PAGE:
Rescued Orang-Utans and Cupping Sessions
On Saturday, 25 April we leave for the Orang-utan Medical Quarantine, a few km away from Medan. The Centre hosts several orang-utans rescued from fires and deforestation, which deprive animals of their natural habitat, preventing them from living on trees and thus forcing them to live on the ground, where they are more exposed to predators. We are asked to put masks on our faces and then start the tour of the Centre, where orang-utans live in wide cages. Here, they are healed and reintroduced to sociality and to life on trees. Most of them will be released into their natural habitat once their energies and skills are back. The unluckiest – those who have suffered more severe traumas – are given personal support by tutors who guide them in improving their movements and give them the warmth they were deprived of too early and for too long. With this touching experience in our minds, we leave for the Orang Utan Coffee Lab, a training and support centre for organic coffee farmers that Dalla Corte equipped with a three-group Evolution machine, a mini espresso machine and two dc one grinders. Besides, Dalla Corte has been providing coffee producers with advice and training by means of its dc coffee pros – it is an extremely pragmatic way to help farmers grow and cope with the international market (since the high-quality Sumatran coffee can certainly access such market). Moreover, here is where many cupping sessions take place, during which xperts can taste the fresh crop (coffee picked between March and April) of many coffee varieties and origins, and spot the differences in final taste caused by different growing conditions, such as altitude or place of cultivation (next to the forest or among fruit trees, for example).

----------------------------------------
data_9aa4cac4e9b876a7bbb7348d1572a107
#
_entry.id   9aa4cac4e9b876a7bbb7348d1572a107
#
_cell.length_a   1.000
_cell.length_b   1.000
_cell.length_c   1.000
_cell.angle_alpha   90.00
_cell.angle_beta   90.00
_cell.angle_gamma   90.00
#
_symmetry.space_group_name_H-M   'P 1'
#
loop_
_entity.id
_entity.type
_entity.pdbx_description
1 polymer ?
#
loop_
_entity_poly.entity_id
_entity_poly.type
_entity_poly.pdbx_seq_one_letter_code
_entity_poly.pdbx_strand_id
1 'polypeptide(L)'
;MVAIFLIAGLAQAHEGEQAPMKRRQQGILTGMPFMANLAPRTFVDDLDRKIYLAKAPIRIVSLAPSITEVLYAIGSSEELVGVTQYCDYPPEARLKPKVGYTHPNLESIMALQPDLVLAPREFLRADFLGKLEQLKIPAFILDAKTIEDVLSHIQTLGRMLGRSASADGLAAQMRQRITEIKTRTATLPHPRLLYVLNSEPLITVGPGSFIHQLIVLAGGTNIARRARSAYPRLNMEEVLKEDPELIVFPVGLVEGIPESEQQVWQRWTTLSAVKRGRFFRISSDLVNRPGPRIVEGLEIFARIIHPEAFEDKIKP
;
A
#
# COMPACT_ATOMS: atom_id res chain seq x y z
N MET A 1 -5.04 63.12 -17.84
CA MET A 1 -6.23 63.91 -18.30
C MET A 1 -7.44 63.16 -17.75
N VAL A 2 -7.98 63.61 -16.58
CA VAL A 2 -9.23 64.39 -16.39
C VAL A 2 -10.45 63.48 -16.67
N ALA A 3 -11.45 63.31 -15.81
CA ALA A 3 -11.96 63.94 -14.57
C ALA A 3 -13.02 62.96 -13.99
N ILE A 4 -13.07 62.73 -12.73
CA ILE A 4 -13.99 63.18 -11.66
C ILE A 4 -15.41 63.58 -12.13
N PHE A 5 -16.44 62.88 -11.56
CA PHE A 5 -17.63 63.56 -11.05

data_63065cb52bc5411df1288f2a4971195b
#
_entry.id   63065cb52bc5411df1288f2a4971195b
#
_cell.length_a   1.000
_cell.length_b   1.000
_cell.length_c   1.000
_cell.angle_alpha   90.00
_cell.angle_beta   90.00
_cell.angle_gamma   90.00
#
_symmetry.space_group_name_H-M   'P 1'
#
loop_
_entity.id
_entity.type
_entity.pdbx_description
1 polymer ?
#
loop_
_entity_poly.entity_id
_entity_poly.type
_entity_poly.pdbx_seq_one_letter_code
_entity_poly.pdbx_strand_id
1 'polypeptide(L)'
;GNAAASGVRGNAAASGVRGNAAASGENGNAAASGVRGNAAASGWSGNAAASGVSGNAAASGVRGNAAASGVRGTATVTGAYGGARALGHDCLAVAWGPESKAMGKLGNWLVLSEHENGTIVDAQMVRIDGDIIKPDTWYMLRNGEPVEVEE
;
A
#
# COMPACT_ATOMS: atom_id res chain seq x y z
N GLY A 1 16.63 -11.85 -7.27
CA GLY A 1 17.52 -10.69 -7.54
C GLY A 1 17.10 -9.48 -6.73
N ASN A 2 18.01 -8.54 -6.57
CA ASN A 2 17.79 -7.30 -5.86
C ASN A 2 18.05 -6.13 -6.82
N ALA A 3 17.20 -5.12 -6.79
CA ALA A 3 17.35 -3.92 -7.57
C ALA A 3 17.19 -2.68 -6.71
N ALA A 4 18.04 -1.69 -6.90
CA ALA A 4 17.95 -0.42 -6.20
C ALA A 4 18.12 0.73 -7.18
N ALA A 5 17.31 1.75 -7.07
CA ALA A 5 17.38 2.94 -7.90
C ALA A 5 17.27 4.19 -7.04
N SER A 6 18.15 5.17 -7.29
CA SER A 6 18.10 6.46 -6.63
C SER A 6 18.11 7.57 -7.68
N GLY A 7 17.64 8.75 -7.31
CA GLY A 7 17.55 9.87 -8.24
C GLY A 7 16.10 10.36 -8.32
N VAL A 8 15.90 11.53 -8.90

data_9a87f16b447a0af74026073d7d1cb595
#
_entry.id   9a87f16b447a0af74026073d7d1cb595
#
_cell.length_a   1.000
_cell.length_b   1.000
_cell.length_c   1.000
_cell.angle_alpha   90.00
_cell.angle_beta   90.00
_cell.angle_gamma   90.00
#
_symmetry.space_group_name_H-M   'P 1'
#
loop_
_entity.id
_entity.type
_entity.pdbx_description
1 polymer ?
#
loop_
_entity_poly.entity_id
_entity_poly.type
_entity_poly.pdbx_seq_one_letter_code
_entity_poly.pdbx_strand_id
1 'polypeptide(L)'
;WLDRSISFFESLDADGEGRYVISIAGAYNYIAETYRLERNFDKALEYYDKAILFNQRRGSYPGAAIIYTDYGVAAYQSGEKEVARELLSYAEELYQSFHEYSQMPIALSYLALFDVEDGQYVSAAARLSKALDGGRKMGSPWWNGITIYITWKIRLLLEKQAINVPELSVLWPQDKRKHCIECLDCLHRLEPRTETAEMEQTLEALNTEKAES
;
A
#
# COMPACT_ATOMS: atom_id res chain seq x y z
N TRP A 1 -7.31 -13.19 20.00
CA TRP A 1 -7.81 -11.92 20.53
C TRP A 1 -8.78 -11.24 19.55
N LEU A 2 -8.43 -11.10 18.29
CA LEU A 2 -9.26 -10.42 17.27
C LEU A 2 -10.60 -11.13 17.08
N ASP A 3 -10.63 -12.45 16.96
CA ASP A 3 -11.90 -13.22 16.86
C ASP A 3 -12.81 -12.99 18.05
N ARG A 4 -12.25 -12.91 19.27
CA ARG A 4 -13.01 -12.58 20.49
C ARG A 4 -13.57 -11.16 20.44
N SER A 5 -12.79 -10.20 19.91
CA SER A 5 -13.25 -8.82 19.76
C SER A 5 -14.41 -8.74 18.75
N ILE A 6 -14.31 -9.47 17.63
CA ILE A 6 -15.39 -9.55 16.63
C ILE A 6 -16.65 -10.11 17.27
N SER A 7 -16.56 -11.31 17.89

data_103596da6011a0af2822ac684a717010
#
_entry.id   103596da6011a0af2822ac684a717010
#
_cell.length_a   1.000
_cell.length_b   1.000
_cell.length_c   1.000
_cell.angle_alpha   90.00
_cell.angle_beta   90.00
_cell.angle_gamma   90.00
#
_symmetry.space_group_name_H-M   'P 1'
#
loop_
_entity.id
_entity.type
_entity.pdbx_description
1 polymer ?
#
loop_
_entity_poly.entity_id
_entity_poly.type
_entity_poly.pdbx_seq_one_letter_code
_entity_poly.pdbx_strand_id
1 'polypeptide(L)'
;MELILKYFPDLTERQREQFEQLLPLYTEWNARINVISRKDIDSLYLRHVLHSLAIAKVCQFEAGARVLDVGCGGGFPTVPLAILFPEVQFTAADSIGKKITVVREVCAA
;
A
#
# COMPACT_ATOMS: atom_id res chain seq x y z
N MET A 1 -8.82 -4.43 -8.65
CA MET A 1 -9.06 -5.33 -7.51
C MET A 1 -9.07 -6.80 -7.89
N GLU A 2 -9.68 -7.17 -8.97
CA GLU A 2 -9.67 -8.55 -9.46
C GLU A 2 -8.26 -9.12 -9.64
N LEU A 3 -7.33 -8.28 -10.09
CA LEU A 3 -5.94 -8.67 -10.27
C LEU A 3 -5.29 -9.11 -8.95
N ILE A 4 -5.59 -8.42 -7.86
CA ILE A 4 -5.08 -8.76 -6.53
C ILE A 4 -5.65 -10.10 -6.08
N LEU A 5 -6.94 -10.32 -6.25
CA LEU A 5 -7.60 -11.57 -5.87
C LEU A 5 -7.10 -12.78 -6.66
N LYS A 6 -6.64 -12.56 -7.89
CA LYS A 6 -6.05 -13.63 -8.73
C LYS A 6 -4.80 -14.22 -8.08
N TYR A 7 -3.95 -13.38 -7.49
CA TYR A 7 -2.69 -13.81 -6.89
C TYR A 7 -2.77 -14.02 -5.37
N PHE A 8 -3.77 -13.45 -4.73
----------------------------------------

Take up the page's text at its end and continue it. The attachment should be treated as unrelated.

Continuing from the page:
A Fascinating Forest